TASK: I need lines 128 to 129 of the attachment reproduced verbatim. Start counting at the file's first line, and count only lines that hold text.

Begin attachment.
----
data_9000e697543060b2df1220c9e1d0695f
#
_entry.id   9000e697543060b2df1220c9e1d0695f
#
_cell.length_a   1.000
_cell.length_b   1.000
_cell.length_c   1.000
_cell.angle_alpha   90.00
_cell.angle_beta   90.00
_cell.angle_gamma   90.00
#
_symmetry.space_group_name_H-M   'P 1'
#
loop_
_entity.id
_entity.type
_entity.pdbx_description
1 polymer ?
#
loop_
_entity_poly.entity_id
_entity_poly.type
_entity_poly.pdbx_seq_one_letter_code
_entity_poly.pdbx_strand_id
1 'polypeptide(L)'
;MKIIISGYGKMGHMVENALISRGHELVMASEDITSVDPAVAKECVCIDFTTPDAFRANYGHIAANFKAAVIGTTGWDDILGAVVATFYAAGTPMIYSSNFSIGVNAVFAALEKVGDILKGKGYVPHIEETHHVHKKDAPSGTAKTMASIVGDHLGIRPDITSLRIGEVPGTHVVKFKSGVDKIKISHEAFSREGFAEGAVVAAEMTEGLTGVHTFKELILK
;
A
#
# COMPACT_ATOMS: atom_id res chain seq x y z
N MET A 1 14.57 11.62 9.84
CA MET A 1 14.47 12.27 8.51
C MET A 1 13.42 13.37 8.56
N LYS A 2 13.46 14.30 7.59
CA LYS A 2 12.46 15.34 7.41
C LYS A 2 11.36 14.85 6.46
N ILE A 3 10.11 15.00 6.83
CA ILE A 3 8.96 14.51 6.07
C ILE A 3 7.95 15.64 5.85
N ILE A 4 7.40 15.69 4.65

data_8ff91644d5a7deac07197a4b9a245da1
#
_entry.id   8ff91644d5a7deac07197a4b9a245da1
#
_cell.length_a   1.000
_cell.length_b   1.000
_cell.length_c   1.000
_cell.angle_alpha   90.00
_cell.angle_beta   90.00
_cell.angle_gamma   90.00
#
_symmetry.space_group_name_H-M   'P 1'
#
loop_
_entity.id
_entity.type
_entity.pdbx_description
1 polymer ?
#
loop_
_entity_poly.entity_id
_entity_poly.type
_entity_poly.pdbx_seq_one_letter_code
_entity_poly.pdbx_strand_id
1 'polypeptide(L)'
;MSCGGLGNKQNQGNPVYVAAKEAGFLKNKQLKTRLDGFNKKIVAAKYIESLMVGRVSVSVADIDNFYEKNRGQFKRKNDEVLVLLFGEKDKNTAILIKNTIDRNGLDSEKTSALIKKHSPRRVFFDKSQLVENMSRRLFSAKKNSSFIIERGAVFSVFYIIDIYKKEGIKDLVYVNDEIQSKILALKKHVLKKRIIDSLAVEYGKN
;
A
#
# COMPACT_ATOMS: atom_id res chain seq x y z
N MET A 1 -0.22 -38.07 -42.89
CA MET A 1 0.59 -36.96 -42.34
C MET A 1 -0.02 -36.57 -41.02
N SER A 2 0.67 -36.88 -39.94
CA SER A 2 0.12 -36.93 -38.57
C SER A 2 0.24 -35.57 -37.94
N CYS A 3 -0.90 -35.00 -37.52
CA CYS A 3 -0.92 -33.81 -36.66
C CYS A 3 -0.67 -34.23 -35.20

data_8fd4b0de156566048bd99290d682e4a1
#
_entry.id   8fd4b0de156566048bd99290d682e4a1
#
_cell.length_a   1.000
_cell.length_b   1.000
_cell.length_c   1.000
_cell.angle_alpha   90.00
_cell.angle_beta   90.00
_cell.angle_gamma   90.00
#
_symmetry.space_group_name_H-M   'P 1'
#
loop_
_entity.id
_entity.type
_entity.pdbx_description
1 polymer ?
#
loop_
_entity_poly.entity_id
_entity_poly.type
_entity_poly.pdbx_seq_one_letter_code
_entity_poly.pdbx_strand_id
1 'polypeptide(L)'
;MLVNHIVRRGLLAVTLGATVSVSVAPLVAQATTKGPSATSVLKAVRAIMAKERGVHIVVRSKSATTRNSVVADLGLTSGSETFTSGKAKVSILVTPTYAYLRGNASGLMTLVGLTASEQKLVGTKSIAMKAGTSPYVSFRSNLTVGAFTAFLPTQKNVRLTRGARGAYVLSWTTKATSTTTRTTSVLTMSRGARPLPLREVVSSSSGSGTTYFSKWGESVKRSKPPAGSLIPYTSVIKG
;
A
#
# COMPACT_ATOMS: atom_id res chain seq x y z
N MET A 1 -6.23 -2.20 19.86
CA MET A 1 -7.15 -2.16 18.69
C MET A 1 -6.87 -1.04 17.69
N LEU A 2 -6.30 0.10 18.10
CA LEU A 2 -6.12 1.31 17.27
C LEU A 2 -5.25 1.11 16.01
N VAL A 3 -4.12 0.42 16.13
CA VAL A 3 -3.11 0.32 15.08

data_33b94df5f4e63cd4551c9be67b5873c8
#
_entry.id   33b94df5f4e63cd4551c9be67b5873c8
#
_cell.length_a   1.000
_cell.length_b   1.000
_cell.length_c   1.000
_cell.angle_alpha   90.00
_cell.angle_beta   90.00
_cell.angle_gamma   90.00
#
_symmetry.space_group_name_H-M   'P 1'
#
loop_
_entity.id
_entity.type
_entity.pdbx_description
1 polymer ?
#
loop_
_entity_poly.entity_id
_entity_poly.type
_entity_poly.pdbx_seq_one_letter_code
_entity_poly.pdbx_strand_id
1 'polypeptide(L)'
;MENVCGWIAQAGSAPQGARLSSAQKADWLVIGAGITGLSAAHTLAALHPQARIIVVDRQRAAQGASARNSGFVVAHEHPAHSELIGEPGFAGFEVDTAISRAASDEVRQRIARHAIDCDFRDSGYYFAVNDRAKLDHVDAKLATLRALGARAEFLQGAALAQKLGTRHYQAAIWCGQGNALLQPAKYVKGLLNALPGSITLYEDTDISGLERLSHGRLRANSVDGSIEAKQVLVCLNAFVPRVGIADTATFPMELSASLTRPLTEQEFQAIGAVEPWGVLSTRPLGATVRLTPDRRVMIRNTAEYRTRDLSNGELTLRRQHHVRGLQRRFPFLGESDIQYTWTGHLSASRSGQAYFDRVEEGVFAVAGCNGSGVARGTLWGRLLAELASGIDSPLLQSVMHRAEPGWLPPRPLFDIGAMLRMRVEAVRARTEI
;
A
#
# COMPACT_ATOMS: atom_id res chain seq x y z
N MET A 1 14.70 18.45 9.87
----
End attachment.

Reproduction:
#
_symmetry.space_group_name_H-M   'P 1'